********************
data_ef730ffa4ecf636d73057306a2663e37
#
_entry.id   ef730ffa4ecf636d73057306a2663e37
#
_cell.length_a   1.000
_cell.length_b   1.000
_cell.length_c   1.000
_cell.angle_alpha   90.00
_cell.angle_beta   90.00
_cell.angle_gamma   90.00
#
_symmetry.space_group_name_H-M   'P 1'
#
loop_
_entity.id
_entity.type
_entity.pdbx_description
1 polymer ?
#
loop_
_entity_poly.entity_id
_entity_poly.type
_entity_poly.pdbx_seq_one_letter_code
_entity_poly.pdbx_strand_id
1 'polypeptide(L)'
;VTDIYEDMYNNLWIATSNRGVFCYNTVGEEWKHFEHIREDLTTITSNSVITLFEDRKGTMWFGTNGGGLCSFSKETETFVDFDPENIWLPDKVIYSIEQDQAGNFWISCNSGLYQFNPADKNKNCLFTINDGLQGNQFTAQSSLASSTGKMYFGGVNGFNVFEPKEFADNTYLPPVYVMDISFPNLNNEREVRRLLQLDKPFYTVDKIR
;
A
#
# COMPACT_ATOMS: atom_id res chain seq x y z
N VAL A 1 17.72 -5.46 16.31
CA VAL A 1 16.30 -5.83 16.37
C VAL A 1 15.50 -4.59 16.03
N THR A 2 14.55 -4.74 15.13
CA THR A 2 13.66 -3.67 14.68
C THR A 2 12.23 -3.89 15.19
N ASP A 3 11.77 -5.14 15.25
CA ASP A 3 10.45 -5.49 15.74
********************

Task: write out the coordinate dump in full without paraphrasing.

data_ef730ffa4ecf636d73057306a2663e37
#
_entry.id   ef730ffa4ecf636d73057306a2663e37
#
_cell.length_a   1.000
_cell.length_b   1.000
_cell.length_c   1.000
_cell.angle_alpha   90.00
_cell.angle_beta   90.00
_cell.angle_gamma   90.00
#
_symmetry.space_group_name_H-M   'P 1'
#
loop_
_entity.id
_entity.type
_entity.pdbx_description
1 polymer ?
#
loop_
_entity_poly.entity_id
_entity_poly.type
_entity_poly.pdbx_seq_one_letter_code
_entity_poly.pdbx_strand_id
1 'polypeptide(L)'
;VTDIYEDMYNNLWIATSNRGVFCYNTVGEEWKHFEHIREDLTTITSNSVITLFEDRKGTMWFGTNGGGLCSFSKETETFVDFDPENIWLPDKVIYSIEQDQAGNFWISCNSGLYQFNPADKNKNCLFTINDGLQGNQFTAQSSLASSTGKMYFGGVNGFNVFEPKEFADNTYLPPVYVMDISFPNLNNEREVRRLLQLDKPFYTVDKIR
;
A
#
# COMPACT_ATOMS: atom_id res chain seq x y z
N VAL A 1 17.72 -5.46 16.31
CA VAL A 1 16.30 -5.83 16.37
C VAL A 1 15.50 -4.59 16.03
N THR A 2 14.55 -4.74 15.13
CA THR A 2 13.66 -3.67 14.68
C THR A 2 12.23 -3.89 15.19
N ASP A 3 11.77 -5.14 15.25
CA ASP A 3 10.45 -5.49 15.74